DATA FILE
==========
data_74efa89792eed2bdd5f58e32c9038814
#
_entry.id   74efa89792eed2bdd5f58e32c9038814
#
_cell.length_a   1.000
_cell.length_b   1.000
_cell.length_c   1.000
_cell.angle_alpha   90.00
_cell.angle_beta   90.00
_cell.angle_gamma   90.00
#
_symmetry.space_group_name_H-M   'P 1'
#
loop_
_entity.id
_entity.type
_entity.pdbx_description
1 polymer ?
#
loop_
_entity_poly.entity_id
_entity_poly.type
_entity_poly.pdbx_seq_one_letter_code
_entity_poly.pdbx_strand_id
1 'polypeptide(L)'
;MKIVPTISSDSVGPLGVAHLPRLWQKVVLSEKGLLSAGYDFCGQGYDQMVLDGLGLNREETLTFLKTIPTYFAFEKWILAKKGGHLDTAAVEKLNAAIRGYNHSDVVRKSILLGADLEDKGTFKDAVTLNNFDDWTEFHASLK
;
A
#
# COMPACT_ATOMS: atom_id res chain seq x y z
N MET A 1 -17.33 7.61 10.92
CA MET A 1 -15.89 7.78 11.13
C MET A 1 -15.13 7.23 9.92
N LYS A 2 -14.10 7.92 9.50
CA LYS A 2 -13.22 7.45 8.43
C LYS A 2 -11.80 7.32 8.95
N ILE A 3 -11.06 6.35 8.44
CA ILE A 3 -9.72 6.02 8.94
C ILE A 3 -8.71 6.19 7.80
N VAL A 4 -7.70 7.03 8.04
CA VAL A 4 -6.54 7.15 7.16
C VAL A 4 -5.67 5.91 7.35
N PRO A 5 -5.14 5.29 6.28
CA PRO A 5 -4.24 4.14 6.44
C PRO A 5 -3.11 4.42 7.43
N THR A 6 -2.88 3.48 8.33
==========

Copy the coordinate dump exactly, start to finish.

data_74efa89792eed2bdd5f58e32c9038814
#
_entry.id   74efa89792eed2bdd5f58e32c9038814
#
_cell.length_a   1.000
_cell.length_b   1.000
_cell.length_c   1.000
_cell.angle_alpha   90.00
_cell.angle_beta   90.00
_cell.angle_gamma   90.00
#
_symmetry.space_group_name_H-M   'P 1'
#
loop_
_entity.id
_entity.type
_entity.pdbx_description
1 polymer ?
#
loop_
_entity_poly.entity_id
_entity_poly.type
_entity_poly.pdbx_seq_one_letter_code
_entity_poly.pdbx_strand_id
1 'polypeptide(L)'
;MKIVPTISSDSVGPLGVAHLPRLWQKVVLSEKGLLSAGYDFCGQGYDQMVLDGLGLNREETLTFLKTIPTYFAFEKWILAKKGGHLDTAAVEKLNAAIRGYNHSDVVRKSILLGADLEDKGTFKDAVTLNNFDDWTEFHASLK
;
A
#
# COMPACT_ATOMS: atom_id res chain seq x y z
N MET A 1 -17.33 7.61 10.92
CA MET A 1 -15.89 7.78 11.13
C MET A 1 -15.13 7.23 9.92
N LYS A 2 -14.10 7.92 9.50
CA LYS A 2 -13.22 7.45 8.43
C LYS A 2 -11.80 7.32 8.95
N ILE A 3 -11.06 6.35 8.44
CA ILE A 3 -9.72 6.02 8.94
C ILE A 3 -8.71 6.19 7.80
N VAL A 4 -7.70 7.03 8.04
CA VAL A 4 -6.54 7.15 7.16
C VAL A 4 -5.67 5.91 7.35
N PRO A 5 -5.14 5.29 6.28
CA PRO A 5 -4.24 4.14 6.44
C PRO A 5 -3.11 4.42 7.43
N THR A 6 -2.88 3.48 8.33